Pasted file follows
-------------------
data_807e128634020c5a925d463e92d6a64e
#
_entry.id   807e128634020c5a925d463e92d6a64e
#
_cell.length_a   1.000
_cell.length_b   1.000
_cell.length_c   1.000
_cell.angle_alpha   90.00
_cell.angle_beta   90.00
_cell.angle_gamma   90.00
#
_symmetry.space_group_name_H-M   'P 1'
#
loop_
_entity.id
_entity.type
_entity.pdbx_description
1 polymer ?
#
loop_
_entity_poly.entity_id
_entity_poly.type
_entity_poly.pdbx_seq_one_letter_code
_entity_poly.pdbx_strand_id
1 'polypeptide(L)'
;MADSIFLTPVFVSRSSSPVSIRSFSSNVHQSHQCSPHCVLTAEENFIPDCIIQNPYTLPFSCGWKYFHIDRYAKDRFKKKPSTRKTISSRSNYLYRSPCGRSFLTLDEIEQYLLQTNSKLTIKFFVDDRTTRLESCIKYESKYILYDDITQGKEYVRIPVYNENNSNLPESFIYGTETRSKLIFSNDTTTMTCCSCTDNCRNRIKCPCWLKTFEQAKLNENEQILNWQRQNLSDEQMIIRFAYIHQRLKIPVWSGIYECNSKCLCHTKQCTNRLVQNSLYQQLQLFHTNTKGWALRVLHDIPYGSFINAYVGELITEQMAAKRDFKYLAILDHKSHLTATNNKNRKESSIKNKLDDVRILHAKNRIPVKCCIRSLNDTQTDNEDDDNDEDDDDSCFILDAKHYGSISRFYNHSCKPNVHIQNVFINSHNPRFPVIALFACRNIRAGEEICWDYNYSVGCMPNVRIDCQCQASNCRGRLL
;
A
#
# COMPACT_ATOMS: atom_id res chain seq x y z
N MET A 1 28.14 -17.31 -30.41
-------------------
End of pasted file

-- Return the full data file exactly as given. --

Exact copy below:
data_807e128634020c5a925d463e92d6a64e
#
_entry.id   807e128634020c5a925d463e92d6a64e
#
_cell.length_a   1.000
_cell.length_b   1.000
_cell.length_c   1.000
_cell.angle_alpha   90.00
_cell.angle_beta   90.00
_cell.angle_gamma   90.00
#
_symmetry.space_group_name_H-M   'P 1'
#
loop_
_entity.id
_entity.type
_entity.pdbx_description
1 polymer ?
#
loop_
_entity_poly.entity_id
_entity_poly.type
_entity_poly.pdbx_seq_one_letter_code
_entity_poly.pdbx_strand_id
1 'polypeptide(L)'
;MADSIFLTPVFVSRSSSPVSIRSFSSNVHQSHQCSPHCVLTAEENFIPDCIIQNPYTLPFSCGWKYFHIDRYAKDRFKKKPSTRKTISSRSNYLYRSPCGRSFLTLDEIEQYLLQTNSKLTIKFFVDDRTTRLESCIKYESKYILYDDITQGKEYVRIPVYNENNSNLPESFIYGTETRSKLIFSNDTTTMTCCSCTDNCRNRIKCPCWLKTFEQAKLNENEQILNWQRQNLSDEQMIIRFAYIHQRLKIPVWSGIYECNSKCLCHTKQCTNRLVQNSLYQQLQLFHTNTKGWALRVLHDIPYGSFINAYVGELITEQMAAKRDFKYLAILDHKSHLTATNNKNRKESSIKNKLDDVRILHAKNRIPVKCCIRSLNDTQTDNEDDDNDEDDDDSCFILDAKHYGSISRFYNHSCKPNVHIQNVFINSHNPRFPVIALFACRNIRAGEEICWDYNYSVGCMPNVRIDCQCQASNCRGRLL
;
A
#
# COMPACT_ATOMS: atom_id res chain seq x y z
N MET A 1 28.14 -17.31 -30.41